Antipodal focusing of seismic waves due to large meteorite impacts on Earth. 2011. M. A. Meschede, et al. Geophysical Journal International 187: 529–537.
"We began by asking whether the meteorite that hit the Earth near Chicxulub could be connected to other late-Cretaceous mass-extinction theories. For example, there's a prominent theory that the meteorite triggered huge volcanic eruptions that changed the climate. These eruptions are thought to have originated in the Deccan Traps in India, approximately on the opposite side of the Earth from the Chicxulub crater at the time. Our measurements indicate that a Chicxulub-sized impact alone would be too small to cause such a large volcanic eruption as what occurred at the Deccan Traps.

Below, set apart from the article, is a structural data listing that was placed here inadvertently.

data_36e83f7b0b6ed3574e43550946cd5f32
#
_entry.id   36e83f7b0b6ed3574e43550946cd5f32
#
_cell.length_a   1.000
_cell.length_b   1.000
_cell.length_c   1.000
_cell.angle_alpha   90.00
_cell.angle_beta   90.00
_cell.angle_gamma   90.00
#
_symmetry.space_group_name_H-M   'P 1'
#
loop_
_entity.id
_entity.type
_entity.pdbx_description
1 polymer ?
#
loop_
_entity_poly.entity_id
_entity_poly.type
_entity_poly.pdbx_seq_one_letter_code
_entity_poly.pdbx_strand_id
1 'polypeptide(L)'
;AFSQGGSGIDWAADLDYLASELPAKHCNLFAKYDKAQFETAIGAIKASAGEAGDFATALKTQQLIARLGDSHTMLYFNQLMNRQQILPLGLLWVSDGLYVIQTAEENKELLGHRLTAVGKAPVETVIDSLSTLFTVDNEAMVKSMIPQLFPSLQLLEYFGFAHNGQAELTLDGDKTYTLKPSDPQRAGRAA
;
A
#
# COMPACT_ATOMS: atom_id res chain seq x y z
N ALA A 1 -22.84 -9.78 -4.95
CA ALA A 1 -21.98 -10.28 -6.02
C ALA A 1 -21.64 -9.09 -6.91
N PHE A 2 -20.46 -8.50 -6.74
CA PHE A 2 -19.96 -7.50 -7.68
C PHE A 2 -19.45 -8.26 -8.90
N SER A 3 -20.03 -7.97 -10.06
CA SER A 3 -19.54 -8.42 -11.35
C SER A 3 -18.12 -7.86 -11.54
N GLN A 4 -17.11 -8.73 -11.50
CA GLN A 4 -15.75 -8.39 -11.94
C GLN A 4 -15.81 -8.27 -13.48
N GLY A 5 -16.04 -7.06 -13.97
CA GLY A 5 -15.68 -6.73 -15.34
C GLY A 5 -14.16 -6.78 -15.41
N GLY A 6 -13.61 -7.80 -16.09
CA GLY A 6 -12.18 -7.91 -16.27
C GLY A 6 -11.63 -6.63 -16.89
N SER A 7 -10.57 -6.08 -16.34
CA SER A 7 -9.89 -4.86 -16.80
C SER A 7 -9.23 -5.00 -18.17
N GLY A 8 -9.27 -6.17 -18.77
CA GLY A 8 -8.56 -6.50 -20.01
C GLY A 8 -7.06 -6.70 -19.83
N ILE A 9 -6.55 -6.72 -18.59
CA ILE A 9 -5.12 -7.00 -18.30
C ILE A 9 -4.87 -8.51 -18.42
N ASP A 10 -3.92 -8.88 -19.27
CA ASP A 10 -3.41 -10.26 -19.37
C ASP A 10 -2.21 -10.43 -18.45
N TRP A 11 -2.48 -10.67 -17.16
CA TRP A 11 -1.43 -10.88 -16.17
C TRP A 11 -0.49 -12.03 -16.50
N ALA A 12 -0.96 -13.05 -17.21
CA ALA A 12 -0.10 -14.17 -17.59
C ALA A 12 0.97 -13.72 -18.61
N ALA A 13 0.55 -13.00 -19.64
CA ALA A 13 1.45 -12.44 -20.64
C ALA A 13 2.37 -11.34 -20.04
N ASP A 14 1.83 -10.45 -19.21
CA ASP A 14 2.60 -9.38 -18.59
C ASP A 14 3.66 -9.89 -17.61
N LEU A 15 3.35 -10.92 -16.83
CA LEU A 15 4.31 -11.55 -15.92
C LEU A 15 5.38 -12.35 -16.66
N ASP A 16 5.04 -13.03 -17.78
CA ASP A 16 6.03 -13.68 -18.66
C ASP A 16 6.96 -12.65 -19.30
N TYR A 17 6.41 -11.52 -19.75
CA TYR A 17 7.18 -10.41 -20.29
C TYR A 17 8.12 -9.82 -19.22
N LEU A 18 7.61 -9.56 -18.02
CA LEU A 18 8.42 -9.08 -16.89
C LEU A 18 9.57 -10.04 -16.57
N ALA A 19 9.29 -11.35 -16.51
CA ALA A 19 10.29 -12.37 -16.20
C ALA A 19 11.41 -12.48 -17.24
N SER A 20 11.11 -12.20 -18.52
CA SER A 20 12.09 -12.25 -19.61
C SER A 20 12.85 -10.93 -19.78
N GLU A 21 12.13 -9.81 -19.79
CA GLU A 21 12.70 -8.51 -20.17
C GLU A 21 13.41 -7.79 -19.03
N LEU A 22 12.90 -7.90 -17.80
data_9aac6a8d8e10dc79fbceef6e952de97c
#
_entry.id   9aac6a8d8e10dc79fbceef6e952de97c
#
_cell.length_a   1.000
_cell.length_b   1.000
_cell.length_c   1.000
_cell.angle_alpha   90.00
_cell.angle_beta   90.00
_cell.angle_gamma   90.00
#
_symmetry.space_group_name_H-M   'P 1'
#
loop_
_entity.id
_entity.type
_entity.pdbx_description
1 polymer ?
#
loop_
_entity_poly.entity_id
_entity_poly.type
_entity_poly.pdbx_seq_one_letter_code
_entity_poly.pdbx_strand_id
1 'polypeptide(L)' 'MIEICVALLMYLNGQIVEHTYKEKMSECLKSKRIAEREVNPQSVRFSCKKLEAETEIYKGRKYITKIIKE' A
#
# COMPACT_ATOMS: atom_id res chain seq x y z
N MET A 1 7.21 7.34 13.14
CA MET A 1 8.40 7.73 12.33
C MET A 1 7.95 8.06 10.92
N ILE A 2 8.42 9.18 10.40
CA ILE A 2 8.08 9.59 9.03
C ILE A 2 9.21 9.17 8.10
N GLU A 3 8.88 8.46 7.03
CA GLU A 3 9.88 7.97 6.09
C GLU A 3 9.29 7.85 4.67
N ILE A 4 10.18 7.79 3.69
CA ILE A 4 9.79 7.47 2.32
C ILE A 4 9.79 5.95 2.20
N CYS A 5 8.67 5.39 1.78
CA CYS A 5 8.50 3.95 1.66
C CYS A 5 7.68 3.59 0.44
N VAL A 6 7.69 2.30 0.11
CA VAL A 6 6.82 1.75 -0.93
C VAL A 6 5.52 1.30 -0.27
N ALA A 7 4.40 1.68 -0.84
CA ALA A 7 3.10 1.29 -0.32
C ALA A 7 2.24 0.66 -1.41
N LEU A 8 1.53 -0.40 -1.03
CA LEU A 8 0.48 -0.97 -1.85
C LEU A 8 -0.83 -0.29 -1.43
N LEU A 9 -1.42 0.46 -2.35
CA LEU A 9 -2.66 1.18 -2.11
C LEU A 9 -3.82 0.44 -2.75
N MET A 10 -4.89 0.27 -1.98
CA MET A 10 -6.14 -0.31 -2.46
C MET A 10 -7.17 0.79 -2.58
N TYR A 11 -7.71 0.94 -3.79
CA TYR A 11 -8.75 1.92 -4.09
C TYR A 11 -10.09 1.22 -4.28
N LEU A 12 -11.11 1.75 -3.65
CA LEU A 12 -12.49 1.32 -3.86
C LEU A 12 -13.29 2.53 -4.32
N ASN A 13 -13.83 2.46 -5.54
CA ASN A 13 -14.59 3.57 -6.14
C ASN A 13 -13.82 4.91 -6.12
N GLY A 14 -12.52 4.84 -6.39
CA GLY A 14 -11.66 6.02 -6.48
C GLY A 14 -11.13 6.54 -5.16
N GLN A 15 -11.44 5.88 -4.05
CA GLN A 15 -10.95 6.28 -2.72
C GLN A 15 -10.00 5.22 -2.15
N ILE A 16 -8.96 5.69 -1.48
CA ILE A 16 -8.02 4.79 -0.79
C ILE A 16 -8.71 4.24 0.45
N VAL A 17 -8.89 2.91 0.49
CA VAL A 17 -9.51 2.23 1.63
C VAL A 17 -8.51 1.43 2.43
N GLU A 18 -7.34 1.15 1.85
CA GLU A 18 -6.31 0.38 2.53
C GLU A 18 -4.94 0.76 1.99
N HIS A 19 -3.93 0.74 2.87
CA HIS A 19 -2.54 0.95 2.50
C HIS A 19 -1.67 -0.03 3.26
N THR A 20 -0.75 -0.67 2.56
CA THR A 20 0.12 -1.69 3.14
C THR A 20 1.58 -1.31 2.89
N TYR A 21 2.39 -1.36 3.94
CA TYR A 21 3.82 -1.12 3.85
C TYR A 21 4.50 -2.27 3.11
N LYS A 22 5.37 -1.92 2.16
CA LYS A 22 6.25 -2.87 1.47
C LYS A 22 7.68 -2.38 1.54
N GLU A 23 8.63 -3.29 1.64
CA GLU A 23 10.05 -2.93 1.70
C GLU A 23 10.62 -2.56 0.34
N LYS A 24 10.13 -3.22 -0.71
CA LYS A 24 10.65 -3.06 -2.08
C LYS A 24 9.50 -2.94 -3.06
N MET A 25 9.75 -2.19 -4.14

"But our results go beyond Chicxulub. We can, in principle, now estimate how large a meteorite would have to have been to cause catastrophic events. For instance, we found that if you increase the radius of the Chicxulub meteorite by a factor of five while leaving its velocity and density the same, it would have been large enough to at least fracture rocks on the opposite side of the planet. Our model can be used to estimate the magnitude and effect of other major impacts in Earth's past. link